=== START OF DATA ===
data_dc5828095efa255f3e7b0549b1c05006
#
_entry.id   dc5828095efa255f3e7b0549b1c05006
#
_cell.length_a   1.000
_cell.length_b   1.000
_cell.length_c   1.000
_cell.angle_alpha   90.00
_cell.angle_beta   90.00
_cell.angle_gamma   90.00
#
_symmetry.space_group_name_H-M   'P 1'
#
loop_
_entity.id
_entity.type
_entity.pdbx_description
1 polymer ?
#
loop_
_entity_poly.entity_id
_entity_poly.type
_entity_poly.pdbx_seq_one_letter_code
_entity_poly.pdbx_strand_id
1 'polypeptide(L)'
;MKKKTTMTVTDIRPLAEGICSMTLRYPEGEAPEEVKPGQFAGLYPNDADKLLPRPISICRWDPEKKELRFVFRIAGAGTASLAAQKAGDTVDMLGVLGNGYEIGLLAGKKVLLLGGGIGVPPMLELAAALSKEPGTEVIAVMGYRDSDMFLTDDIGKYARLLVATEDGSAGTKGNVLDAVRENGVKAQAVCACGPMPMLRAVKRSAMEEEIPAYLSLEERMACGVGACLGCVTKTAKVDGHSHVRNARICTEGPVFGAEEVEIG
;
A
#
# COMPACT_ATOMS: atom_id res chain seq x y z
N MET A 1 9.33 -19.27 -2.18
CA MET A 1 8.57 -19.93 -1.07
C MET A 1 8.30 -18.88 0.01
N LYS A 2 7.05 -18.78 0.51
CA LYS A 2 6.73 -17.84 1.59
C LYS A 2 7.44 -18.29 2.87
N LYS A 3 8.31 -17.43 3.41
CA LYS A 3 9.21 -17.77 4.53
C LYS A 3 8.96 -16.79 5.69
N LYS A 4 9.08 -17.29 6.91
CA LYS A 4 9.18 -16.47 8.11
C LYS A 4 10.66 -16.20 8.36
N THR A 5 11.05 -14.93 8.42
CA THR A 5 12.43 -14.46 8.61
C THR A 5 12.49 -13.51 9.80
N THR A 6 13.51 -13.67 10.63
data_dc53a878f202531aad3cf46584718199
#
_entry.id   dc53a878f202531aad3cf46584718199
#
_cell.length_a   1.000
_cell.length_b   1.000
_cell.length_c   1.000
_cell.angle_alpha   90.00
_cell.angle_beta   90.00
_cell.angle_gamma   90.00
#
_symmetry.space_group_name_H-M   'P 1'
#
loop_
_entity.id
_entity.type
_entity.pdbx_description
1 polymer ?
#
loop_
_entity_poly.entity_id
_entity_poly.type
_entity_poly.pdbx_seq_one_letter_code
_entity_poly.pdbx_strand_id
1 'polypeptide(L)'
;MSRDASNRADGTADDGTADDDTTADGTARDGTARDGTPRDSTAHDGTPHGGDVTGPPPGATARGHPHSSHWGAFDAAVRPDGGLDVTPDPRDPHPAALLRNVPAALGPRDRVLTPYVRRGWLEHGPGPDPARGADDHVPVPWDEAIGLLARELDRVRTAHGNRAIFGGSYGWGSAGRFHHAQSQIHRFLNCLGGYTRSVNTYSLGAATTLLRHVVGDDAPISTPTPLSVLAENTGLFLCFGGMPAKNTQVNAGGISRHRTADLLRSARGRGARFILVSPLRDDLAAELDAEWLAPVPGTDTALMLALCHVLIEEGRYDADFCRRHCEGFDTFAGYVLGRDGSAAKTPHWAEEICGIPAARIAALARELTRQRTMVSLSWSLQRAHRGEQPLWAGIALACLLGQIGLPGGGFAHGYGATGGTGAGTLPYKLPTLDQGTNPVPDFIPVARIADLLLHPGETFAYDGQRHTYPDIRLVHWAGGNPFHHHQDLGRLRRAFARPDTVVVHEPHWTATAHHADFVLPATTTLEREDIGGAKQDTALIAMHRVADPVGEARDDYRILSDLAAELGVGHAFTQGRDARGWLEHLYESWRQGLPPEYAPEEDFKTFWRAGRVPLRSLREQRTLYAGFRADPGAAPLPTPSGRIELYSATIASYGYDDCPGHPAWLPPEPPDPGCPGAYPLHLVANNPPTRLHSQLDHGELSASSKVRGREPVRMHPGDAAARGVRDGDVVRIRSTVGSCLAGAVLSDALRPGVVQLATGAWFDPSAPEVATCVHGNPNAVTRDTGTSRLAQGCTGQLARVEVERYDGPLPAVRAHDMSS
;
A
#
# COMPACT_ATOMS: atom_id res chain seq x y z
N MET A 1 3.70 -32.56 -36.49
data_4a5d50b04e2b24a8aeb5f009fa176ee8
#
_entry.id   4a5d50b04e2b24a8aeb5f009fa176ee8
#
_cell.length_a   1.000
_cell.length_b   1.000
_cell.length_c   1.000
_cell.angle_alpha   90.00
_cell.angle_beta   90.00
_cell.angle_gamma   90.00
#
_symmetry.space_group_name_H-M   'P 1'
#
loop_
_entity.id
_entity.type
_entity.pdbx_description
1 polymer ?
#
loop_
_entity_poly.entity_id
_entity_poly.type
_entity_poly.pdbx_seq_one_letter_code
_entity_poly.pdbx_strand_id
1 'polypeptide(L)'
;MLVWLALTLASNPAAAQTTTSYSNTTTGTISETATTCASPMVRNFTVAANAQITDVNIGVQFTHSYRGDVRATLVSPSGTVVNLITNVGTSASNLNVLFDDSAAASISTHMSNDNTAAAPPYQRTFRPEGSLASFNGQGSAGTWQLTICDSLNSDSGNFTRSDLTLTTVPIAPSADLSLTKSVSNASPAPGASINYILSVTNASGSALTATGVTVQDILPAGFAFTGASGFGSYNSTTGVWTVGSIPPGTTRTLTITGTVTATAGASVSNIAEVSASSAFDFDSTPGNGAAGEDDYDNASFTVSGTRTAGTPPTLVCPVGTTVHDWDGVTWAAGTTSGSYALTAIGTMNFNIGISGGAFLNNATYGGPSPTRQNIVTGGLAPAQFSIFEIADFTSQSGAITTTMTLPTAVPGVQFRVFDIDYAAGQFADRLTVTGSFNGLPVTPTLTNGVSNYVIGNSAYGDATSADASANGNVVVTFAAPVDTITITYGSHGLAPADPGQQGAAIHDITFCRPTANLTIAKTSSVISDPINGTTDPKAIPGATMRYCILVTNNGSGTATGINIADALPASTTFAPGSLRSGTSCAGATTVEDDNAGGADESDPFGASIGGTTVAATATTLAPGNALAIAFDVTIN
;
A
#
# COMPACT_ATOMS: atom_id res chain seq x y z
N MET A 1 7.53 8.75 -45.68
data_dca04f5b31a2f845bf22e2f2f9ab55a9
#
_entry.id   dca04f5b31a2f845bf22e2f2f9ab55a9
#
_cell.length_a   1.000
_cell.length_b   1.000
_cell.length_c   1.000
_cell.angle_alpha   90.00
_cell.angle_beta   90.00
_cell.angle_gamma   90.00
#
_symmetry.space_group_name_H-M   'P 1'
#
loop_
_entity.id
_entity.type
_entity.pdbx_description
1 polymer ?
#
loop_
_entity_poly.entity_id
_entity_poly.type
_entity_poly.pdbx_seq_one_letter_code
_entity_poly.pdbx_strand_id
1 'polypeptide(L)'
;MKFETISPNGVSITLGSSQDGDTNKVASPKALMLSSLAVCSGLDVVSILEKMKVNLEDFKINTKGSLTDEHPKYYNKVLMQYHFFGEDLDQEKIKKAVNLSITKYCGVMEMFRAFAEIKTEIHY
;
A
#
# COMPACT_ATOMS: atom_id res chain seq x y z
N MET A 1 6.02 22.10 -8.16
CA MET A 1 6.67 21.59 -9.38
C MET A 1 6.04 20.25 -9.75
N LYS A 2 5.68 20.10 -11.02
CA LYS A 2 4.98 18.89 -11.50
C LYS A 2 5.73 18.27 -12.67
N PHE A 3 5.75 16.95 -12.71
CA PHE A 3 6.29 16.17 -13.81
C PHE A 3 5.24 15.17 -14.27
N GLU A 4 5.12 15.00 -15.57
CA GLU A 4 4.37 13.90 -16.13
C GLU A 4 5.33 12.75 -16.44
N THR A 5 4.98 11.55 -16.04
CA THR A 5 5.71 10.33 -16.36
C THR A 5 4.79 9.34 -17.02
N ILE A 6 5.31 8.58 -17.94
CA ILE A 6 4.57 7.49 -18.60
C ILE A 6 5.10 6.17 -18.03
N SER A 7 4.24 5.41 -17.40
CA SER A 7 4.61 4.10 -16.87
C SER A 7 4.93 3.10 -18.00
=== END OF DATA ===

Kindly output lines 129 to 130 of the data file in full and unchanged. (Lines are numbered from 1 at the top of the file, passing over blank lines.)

_entity_poly.entity_id
_entity_poly.type